ATLANTA _ In order to make Auburn coach Gene Chizik sweat these days, garden variety distractions won't do it. It has to be the all-consuming, Cam Newton-sized commotion to make Chizik flinch, or at least that appears to be the psychology behind his damage control methods.
That's Chizik's world, where bowl success is still an expectation from the Auburn (7-5) faithful, even though Tigers are looking for new offensive and defensive coordinators and enter Saturday's Chick-fil-A Bowl against Virginia without top running back Michael Dyer.
As for U.Va. coach Mike London, life is good, distractions are minimal and it all got even better Friday with the resolution of what was likely one of his bigger personal anxieties. U.Va. (8-4) gave him a two-year contract extension and a raise to $2.1 million per season in total compensation.
"More than anything, this says that everyone involved with the Virginia football program has done an outstanding job – from the assistant coaches, the support staff and most importantly our student-athletes," said London, a Bethel High graduate, in a statement released by U.Va.'s athletic department. "They all believed from day one that we can accomplish great things here and I think this is just the start of a very bright future for Virginia football."
In addition to the extension, which pushes London's contract through the 2016 season, he was a longevity bonus that kicks in if he remains at U.Va. through Jan. 15, 2015. His assistant coaches will also be provided additional compensation.
London, who earned $1,794,679 this year in total compensation according to a USA Today database of coaching salaries, can obviously breathe a little easier with the contract negotiations in the past.
Now, as his team prepares to play in its first bowl since the conclusion of the '07 season, his most significant immediate distraction may be the status of first team All-Atlantic Coast Conference cornerback Chase Minnifield.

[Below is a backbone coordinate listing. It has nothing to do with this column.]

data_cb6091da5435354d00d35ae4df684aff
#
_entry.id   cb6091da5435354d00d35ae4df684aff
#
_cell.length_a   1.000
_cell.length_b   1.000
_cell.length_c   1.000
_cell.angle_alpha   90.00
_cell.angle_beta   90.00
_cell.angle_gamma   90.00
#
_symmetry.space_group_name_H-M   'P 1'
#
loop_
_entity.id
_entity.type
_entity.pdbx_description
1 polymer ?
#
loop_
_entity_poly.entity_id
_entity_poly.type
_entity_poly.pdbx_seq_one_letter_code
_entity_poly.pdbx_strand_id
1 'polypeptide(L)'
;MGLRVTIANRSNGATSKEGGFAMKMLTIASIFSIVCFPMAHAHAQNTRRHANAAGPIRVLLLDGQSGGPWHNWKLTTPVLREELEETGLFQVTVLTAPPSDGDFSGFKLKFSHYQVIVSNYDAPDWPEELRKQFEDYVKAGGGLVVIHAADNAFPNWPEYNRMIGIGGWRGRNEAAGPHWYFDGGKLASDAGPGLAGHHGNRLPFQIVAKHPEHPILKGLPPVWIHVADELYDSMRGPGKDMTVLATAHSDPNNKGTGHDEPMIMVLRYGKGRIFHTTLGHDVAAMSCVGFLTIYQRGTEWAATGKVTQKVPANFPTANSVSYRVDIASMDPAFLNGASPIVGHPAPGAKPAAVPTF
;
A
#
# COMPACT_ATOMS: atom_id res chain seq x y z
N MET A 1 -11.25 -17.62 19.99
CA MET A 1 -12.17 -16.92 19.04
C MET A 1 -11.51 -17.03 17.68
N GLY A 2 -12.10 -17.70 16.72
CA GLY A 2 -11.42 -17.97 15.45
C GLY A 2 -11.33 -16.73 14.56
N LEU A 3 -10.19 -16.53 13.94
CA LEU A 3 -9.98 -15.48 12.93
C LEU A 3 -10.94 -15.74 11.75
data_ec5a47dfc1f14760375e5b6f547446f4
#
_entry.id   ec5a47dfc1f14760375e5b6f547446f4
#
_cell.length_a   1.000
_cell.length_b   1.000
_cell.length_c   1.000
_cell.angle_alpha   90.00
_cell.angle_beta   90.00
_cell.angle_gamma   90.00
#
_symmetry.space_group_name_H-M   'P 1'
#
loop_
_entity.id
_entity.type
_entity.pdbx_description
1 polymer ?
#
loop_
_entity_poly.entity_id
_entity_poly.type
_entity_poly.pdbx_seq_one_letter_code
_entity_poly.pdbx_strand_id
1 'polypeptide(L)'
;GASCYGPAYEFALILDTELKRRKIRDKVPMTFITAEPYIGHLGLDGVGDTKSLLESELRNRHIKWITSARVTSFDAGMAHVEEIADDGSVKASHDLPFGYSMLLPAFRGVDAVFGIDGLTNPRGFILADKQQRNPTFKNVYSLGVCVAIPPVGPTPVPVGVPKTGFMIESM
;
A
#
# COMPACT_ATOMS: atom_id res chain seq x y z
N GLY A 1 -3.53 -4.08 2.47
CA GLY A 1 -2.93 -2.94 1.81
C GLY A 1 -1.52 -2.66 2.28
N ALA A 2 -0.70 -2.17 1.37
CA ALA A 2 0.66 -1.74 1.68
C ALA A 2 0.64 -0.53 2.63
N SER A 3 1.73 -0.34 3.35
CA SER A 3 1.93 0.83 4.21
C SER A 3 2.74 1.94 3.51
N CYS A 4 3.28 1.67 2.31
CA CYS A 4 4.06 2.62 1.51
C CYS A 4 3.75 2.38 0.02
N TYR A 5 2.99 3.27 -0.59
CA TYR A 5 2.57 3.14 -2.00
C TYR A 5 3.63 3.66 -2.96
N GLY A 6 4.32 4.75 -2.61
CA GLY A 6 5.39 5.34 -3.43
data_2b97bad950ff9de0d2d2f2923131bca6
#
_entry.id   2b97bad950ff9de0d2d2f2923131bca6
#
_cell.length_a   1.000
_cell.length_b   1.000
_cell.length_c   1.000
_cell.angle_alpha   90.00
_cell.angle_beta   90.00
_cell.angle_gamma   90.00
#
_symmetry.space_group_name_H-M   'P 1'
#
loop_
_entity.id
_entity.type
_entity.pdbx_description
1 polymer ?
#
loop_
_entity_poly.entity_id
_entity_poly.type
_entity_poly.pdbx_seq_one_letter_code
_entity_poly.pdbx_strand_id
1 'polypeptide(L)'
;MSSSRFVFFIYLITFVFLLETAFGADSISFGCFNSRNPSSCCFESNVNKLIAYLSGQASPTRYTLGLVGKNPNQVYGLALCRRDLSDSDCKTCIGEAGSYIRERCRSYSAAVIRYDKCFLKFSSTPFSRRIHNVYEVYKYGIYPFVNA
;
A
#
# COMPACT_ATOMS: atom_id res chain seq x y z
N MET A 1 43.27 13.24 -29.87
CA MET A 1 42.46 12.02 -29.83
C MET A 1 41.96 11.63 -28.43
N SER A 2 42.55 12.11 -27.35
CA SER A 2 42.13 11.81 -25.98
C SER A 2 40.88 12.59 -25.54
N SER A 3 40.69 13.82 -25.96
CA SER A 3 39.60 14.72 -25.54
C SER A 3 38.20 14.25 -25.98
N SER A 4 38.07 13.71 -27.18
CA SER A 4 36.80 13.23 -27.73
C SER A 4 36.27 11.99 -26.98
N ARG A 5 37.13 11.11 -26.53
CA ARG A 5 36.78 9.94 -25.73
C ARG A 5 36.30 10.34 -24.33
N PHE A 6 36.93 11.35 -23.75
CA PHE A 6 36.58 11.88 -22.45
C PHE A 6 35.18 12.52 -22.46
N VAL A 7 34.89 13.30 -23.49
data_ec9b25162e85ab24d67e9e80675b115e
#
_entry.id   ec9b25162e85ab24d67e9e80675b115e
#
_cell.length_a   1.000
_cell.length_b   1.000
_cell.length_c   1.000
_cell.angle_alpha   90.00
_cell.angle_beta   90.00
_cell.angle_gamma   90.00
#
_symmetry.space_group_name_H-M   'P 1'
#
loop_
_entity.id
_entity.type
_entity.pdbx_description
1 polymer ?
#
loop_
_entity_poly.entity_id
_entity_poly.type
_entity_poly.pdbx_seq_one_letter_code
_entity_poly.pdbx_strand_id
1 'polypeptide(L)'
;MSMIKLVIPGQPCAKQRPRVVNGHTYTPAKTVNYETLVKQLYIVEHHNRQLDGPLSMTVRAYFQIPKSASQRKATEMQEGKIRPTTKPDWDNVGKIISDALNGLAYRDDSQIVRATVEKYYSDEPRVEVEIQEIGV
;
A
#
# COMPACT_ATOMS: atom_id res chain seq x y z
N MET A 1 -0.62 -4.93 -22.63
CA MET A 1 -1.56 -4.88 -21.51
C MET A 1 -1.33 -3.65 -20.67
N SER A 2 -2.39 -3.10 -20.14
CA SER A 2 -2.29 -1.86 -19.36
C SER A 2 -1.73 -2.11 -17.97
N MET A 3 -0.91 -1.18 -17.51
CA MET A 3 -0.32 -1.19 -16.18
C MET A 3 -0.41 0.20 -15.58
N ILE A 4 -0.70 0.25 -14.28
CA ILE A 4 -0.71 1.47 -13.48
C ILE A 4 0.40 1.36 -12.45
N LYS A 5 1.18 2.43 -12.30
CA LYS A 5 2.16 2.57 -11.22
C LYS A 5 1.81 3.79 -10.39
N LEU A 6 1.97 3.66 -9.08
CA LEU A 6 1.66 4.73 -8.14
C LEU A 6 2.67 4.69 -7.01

Minnifield, who has three interceptions this season, has practiced sparingly this week in Atlanta. On Friday, London wouldn't reveal any injury Minnifield may be suffering, but London said Minnifield's status for the bowl will be a game-time decision.
Other than Minnifield's situation, U.Va. doesn't really have any noticeable troublesome scenarios that have cropped up in the last few weeks. U.Va. had no disciplinary issues to deal with during bowl week or leading up to bowl week.
Perhaps the most daunting lingering matter is between the ears, where U.Va. certainly still bears some scars after having a four-game losing streak snapped Nov. 26 in a 38-0 home loss to Virginia Tech in the Cavaliers' regular season finale. U.Va. had just 30 yards rushing in the game.
"I know right after the game a bunch of the guys were saying, 'I wish we could get out there and do it again. It would be a completely different outcome'" U.Va. quarterback Michael Rocco said. "You can't do that. We moved on. We watched the film, learned from our mistakes, moved on. I know a bunch of the guys wish the (Chick-fil-A Bowl) was the week after (the loss to Tech), but it wasn't. It's four weeks after. So, we just have to prepare."
Auburn's problems have been far more acute and ongoing. They may not rival the mess created last season by the scandal surrounding former Auburn quarterback Newton's eligibility on the way to a national championship, but the distractions that have hit Chizik's program in the last month have still been significant.
Dyer, who is second in the Southeastern Conference with 1,242 rushing yards, was suspended for a violation of team rules. Offensive coordinator Gus Malzahn will work his last game Saturday for Auburn before leaving to take the head coach job at Arkansas State.
Chizik will call defensive plays from the sideline to fill in for departed defensive coordinator Ted Roof, who left this month to become Central Florida's defensive coordinator. If nothing else, Chizik indicated the Newton troubles last season may have equipped his team to better handle this season's bumps.
"There have been some distractions," Chizik said. "There have been some things that have been tough. One thing I have to say about our young guys is they're very resilient. A lot of our young guys were around last year when we had to deal with a lot of adversity and different distractions as well on a championship run.
"Definitely, the distractions are there. Our guys know that. In terms of how they handled that, how our coaches have imparted to them the importance of staying on track, I think it's been really, really good."